Day Trip, Anguilla to St. Barths

Trans Anguilla Airways: Day trip to St. Barths

Once upon a time, during my first trip to Anguilla, I sat next to a Caribbean-American couple who frequented St. Maarten. They talked about their experience with the region and brushes with Anguilla and St. Barths. I asked them their thoughts on both and the one thing I can remember vividly is their account of St. Barths: beautiful but expensive. They recounted how they spend $200 on lunch for two and she couldn’t even remember what they had.

I thought they were exaggerating but that story stayed with me as did many other subsequent accounts from guests recounting similar tales. When we left for our trip yesterday morning, I went in with a St. Barths mindset: we’re going to spend more than we typically would but this is what we’re signing up for. My biggest takeaway for anyone that’s going to experience St. Barths? Go in with that mindset. If you’re prepared to spend some money and enjoy yourself, you’ll be able to enjoy the experience, soak in the island’s beauty and appreciate the fact that it serves a niche (read: affluent) market.

The flight

After chatting with the team at Trans Anguilla Airways, the flight to St. Barths was half of the draw for me. I had heard about the  landing and after having experienced it, it lived up to its hype. Check out my video below:

Despite the small plane size and close quarters, the flight was actually pretty spectacular. I personally love flying (hate airports, but love flying) so the small plane was actually a bit of a draw for me. The view of Anguilla, St. Martin and St. Barths during the trip was stunning and the contrast between the islands’ topography was even more pronounced from above.  Anguilla is incredibly flat and scrubby while St. Barths is a volcanic island; super lush and mountainous, which is part of the reason the landing is so treacherous. You hover above the island for a moment before heading in at an angle to land. If you hate flying, there’s a ferry option. Based on what I’ve heard about the channel from Anguilla to St. Barths (boats lovingly referred to as the ‘St. Barfs Ferry’ due to seasickness factor), flying is a better bet. 12 minutes and some seriously stunning views. After our flight, I would never even consider taking a ferry.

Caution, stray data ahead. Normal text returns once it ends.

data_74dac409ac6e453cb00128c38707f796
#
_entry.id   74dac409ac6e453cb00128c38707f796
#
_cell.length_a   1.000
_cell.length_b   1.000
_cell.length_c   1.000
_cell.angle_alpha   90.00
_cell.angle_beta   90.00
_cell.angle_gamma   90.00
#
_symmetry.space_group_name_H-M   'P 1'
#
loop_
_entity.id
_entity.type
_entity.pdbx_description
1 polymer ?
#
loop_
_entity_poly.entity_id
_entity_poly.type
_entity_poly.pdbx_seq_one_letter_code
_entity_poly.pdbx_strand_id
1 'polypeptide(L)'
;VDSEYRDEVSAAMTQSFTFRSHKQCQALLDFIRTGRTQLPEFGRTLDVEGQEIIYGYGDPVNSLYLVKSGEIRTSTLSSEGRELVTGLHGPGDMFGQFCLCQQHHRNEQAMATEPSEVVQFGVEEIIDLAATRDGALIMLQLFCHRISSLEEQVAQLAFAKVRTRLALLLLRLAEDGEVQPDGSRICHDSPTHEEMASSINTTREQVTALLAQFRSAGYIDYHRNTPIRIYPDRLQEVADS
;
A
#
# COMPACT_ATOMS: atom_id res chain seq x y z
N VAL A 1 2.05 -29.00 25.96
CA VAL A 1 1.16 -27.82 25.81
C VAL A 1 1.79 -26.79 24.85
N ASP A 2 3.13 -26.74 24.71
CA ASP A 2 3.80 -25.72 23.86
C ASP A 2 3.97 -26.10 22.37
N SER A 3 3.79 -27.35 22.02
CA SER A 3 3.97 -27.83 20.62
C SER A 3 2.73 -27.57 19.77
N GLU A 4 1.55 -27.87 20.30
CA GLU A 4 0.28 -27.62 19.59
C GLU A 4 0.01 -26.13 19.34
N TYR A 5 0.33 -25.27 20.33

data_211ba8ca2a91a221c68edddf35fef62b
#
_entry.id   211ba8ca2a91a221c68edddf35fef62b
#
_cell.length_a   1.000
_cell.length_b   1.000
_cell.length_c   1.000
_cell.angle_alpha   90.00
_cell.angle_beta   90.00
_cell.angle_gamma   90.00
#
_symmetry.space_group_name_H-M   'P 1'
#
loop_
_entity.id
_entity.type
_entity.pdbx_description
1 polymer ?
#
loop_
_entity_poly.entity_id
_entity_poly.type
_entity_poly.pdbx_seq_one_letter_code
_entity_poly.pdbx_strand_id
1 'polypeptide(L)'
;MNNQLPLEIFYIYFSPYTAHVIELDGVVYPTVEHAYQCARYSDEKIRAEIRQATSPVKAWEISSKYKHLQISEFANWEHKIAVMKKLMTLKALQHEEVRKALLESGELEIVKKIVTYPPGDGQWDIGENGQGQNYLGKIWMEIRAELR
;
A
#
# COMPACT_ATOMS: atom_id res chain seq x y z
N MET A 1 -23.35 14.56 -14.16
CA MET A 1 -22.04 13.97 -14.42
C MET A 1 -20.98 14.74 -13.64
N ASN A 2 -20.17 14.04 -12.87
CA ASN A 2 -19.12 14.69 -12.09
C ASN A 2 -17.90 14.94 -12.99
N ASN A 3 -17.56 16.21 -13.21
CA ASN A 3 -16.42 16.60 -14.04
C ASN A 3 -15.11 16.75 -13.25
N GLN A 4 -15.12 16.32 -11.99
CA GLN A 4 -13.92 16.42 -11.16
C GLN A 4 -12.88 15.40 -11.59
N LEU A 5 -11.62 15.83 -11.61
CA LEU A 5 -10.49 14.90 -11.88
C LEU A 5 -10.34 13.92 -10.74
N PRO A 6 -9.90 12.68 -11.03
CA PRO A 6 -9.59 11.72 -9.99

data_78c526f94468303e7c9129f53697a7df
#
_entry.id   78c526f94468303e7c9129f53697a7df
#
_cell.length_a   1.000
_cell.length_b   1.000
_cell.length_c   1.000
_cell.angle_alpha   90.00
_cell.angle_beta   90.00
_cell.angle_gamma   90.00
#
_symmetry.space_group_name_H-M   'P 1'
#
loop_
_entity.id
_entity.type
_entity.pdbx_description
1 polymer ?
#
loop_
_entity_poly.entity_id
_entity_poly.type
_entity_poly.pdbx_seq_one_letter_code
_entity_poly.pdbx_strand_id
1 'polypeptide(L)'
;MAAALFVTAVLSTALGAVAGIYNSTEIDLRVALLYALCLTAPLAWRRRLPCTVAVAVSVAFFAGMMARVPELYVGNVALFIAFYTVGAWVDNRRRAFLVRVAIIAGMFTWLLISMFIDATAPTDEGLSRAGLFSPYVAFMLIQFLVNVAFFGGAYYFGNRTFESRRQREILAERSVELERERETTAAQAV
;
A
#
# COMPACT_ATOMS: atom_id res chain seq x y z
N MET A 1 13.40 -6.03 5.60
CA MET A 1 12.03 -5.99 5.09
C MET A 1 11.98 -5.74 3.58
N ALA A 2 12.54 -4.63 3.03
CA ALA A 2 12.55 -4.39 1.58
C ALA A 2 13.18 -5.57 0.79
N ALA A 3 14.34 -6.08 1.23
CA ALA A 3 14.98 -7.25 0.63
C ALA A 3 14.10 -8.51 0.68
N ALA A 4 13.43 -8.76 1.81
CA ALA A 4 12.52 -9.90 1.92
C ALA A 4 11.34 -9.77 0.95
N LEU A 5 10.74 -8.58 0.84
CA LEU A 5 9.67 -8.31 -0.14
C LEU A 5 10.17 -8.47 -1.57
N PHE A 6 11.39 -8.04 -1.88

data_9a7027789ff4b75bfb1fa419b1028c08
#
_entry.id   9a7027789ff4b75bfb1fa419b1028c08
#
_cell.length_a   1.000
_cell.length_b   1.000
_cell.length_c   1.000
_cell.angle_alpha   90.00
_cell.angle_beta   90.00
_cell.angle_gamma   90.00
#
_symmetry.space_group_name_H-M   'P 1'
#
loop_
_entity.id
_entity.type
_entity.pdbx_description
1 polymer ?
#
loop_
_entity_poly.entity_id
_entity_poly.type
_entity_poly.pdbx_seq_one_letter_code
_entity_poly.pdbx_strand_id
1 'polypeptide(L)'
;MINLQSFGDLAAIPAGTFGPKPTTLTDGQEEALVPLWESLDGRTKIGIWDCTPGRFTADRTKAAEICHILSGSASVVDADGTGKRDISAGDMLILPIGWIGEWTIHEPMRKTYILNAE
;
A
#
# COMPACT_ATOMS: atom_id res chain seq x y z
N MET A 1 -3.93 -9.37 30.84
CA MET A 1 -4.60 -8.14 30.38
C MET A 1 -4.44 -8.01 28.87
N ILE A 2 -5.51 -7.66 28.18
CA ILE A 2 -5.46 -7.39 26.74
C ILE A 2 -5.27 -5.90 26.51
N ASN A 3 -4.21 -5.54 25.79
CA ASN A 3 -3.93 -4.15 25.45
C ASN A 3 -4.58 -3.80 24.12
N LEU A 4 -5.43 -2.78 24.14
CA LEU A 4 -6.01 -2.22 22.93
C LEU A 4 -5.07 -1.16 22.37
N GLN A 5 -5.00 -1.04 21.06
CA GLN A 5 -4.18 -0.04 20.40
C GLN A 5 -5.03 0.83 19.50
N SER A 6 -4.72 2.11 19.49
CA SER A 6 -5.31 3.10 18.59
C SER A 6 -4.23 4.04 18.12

Flight to St. BarthsFlight to St. BarthsPrivate Charters, Trans Anguilla Airways

Also worth noting, the AXA airport is quite possibly the nicest and simplest airport on the face of the earth. We arrived about 30 minutes prior to flight time, which may have been 15 minutes earlier than necessary. Since there are inevitably only a few people on your given flight there’s not this entire production about safety, exits, etc. (though they do make sure to point out exits and make sure you buckle up). The plane is smaller than an SUV, so everything is pretty obvious at first glance.

St. Jean Beach – Anse de Lorient

St. Jean Beach, St. BarthsSt. Jean Beach, St. BarthsSt Jean Beach, St. Barths

We arrived in St. Barths twelve minutes after departing Anguilla, and after a quick landing and deplaning, we were on our way. The airport is adjacent to St. Jean Beach, home of Eden Rock Resort, which was clearly visible in the distance. Since we had opted out of renting a car, we decided to walk down the beach to check out the sands and the architecture of the island. At first glance, it looked much like St. Martin: red-roofed buildings built into a sea of mountainous greenery.

Walking through the streets surrounding St. Jean Beach and Anse de Lorient, we were impressed with how chic and clean the areas were. The cobblestone roads were quaint and the brightly colored boats added to the Caribbean feel. Unlike Anguilla’s bright candy-colored Caribbean houses (think bright orange, teal, lime green, etc.), St. Barths’ homes and buildings are very French Caribbean, straight off of a Coastal Chic Pinterest Board.

St. Jean Beach, St. BarthsSt. Jean Beach, St. BarthsSt. Jean Beach, St. BarthsSt. Jean Beach, St. Barths



While there’s a fair bit of nice shopping in the St. Jean area, we wanted to get out and explore different regions of St. Barths before lunch. Plus, let’s be honest, I wasn’t going to buy a $500 bathing suit cover up. The staff at Eden Rock was kind enough to call us a cab since there were none available on the streets. When a black Mercedes cab pulled up, I looked at Scott with both excitement and fear. Can I have them send a Kia cab? This is going to cost a fortune. As if by government mandate that all things in St. Barths embody all that is beautiful and perfect, the cab smelled like fresh cut flowers inside and the interior was spotlessly perfect. Verdict: 20 euros to Gustavia. That I could do.

Day Trip to St. Barths
We made it down to Gustavia with no real plans in mind. We asked the taxi driver to drop us off at the starting point of the main shopping ‘strip’, an area dotted with boutique shops and luxury stores like Louis Vuitton, Cartier and Bulgari. I dared to window shop, but didn’t venture too much further than that. We approached the end of the strip and a restaurant that was recommended by our cab driver for a drink, a burger place called Le Select. While I wouldn’t have known any better, Scott recognized Le Select’s name as being the inspiration for Jimmy Buffet’s Cheeseburger in Paradise. Sure enough: